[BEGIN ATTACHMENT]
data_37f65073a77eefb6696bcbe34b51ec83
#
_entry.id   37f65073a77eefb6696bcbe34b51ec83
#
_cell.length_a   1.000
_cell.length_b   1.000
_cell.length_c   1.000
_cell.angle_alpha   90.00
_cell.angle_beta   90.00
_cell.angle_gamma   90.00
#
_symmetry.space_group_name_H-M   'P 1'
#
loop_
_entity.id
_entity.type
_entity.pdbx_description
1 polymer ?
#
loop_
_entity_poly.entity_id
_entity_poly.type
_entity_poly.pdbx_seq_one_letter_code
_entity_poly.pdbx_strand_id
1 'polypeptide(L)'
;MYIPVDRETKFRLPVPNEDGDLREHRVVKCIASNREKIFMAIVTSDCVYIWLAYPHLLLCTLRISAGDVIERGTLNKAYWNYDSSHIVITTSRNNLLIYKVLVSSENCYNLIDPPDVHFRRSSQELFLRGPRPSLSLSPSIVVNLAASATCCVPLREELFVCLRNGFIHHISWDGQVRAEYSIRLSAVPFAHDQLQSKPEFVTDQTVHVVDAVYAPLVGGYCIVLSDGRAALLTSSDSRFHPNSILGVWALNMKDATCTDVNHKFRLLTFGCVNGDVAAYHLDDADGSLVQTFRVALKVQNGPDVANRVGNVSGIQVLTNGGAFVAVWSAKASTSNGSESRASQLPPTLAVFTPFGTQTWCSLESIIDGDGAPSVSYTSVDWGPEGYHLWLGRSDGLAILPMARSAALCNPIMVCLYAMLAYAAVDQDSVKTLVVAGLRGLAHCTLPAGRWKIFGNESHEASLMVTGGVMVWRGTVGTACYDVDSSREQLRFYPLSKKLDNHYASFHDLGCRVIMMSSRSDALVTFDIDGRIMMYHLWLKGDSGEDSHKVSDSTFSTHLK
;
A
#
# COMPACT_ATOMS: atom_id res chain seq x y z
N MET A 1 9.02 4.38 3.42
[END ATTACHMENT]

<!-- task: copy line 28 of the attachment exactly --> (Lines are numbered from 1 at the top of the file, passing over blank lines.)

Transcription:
A